Here, media could have probably done a little more or more focused in reporting issues rather than on who said what about whom, what mechanisms are going on, what alliances are working out and how they impact the outcome.
The regional media, the Indian languages media in all states have actually done a better job. They have done constituency wide coverage and they have focused on constituency level issues. This is completely missing from the English language media.
The journalist at the end of the day has the responsibility to paint the right picture and not a rosy picture. The issues have not come to the fore in some of the states and instead campaigns and rallies were given front page headlines and TV prime time.
Managing the media
Today’s election is a form of art, science and management. There are impression managers and war room managers where people do minute-to-minute strategies which contemplates how to make the party and its leaders capture maximum time in media. There is lot less coverage on voters and what they are saying and more on the political parties and their leaders. Lot of Hindi channels and newspapers have been campaigning for one or another party where non-issue is exaggerated and important ones are ignored to avoid any hitback.
In case of Dainik Jagran website, it put out an exit poll in middle of elections which is against the law. Though it was removed from website, its content was circulated all along UP saying BJP is winning. The role of some particular Hindi newspapers and channels thus is unfortunate and needs introspection.
How to improve reportage?
There is scope for improvement when the existing problems are acknowledged. The role of universities, think tanks, research institutions is important here. They should identify the problems, talk about the problems, talk about preferential treatment and also point out the continuously left out news. For instance, there were news of acquittal of accused in earlier bomb blast case but it was omitted from reporting by the media.
There exists an alternative media, the social media. With its help, citizens of voting states could do a lot in terms of data, fact checking, documenting the election around them etc. People need to realise that they are media today. The shortcomings of mainstream media can be addressed by them by using social media.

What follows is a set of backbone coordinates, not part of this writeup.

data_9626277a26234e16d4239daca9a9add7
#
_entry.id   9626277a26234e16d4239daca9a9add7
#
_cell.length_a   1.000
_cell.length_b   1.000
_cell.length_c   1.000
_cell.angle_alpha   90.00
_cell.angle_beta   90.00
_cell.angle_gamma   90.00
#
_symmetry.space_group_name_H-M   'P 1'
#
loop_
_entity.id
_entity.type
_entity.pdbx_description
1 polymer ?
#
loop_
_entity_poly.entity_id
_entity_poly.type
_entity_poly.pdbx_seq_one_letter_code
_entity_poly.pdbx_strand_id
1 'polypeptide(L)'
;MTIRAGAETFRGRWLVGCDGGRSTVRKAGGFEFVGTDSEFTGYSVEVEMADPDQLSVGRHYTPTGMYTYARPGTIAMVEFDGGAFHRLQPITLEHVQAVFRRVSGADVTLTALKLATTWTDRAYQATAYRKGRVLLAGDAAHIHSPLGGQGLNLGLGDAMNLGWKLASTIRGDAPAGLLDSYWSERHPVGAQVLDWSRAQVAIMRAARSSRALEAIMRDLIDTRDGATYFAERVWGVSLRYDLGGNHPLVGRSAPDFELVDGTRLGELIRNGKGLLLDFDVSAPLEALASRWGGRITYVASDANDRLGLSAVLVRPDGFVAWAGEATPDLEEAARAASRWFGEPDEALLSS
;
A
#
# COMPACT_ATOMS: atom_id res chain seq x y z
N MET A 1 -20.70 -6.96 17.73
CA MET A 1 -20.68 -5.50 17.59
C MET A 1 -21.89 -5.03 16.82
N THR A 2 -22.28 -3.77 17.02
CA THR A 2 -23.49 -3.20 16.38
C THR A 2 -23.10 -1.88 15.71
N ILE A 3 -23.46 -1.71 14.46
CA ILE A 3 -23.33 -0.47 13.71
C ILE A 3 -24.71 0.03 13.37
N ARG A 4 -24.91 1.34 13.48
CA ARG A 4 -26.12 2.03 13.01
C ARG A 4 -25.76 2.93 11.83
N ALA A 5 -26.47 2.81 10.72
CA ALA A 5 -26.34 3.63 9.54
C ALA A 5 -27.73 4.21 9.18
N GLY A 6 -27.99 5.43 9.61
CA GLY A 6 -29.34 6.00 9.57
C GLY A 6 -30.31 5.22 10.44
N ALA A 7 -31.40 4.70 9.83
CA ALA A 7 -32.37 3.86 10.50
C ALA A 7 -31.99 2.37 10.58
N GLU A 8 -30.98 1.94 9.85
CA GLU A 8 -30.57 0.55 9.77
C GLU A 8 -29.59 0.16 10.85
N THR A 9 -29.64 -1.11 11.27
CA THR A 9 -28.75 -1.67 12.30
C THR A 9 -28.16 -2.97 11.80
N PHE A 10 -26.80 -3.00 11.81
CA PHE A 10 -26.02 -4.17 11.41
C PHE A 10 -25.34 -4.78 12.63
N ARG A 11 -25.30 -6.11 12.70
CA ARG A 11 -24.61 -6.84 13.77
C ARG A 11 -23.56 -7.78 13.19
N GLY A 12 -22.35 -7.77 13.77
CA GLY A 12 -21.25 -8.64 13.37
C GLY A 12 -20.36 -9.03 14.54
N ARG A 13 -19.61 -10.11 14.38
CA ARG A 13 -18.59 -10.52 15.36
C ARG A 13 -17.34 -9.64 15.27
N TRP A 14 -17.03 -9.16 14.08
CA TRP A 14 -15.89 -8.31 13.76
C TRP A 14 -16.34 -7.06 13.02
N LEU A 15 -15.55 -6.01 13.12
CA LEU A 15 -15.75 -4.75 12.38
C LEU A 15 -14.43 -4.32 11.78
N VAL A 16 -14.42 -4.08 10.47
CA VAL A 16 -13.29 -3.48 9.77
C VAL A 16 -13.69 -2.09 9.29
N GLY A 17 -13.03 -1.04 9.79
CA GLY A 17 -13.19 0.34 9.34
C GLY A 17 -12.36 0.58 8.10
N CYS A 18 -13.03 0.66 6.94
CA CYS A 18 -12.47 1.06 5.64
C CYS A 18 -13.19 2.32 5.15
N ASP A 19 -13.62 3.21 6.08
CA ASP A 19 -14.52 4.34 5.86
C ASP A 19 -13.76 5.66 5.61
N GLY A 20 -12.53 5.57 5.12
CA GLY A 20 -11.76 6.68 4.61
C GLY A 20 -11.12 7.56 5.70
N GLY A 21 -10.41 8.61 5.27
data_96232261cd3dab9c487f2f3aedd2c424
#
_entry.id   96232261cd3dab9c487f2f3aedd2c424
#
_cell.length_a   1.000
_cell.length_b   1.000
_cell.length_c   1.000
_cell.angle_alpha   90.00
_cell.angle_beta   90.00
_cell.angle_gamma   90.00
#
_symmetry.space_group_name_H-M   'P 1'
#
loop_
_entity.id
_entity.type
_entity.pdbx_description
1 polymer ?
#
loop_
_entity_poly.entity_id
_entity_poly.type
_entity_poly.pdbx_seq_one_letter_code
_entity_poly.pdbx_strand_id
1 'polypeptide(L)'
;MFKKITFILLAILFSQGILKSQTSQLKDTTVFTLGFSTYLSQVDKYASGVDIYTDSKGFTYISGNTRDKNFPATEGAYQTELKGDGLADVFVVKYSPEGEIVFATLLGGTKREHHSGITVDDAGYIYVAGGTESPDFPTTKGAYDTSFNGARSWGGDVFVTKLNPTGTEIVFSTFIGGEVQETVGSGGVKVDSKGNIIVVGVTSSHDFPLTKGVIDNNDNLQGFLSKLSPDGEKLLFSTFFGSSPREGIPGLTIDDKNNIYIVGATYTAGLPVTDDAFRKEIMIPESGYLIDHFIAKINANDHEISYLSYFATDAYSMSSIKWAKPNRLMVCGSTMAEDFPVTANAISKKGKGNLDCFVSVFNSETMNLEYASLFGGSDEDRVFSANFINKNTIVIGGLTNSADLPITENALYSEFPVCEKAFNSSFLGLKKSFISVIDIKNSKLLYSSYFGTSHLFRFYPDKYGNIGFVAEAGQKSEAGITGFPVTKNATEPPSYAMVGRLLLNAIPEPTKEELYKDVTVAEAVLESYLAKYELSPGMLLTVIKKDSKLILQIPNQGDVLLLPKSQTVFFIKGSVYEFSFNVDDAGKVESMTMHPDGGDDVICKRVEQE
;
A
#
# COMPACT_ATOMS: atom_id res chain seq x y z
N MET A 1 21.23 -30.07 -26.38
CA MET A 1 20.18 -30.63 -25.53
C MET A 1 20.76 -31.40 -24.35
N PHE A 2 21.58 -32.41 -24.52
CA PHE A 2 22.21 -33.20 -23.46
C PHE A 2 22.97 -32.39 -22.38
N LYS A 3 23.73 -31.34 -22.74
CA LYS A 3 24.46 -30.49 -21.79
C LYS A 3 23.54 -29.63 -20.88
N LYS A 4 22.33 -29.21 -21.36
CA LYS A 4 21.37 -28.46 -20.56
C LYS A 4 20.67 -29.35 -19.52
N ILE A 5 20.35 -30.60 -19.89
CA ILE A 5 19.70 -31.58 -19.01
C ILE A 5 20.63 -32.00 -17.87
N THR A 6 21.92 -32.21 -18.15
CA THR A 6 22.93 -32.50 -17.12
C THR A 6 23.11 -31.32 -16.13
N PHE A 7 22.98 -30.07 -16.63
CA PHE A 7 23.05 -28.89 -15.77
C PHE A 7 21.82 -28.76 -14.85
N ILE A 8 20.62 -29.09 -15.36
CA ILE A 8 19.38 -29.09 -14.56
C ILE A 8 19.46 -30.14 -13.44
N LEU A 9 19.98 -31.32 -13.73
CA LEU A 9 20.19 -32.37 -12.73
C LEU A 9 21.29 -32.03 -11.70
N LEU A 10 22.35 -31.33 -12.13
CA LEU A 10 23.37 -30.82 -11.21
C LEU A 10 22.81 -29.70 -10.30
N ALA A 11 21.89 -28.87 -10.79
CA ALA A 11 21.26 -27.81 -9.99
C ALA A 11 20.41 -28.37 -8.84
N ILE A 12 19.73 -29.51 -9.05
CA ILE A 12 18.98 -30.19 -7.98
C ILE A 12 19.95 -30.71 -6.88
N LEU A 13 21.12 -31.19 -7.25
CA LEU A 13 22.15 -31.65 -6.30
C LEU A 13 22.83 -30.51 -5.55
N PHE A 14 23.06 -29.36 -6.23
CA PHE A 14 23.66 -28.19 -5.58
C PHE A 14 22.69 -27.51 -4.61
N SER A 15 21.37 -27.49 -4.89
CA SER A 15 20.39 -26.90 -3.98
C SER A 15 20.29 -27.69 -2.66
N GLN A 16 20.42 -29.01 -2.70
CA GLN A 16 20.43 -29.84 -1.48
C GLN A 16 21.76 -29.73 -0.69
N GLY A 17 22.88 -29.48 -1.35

Journalists need to read more for the states they are covering, collect factually correct data, make sustainable explanations for what a leader said and why rather than just reporting. Doing more homework while covering elections will give ingenuity to the process of reportage.
During every election season, political parties making promises and then coming to power. The journalists should hold these political parties accountable to whether or not the promises have been fulfilled and bring out those kind of issues to fore every time there is an election. The interest in elections have spiked significantly in recent years. The technology that is at disposal today, the multiple platforms that have been catered to which means that media can cover news in different ways today.
The challenges that media faces in India the democracy is not unique. Similar challenges are faced elsewhere also by media and media learns and evolves. Media can contribute to setting agendas for election of how nation’s politics shapes up or has choice of looking the other way or be a party to how things are going from bad to worse.
The media can do an important task of fact checking. Leaders say what they want to say and make promises. It will be the media which can dish out the truth from the electoral promises. These are the things which can make opinion and lead to better decision making by the electorates.
Connecting the dots:
What is the role of media while covering elections in India? Should there be censorship on media coverage during elections? Critically analyse.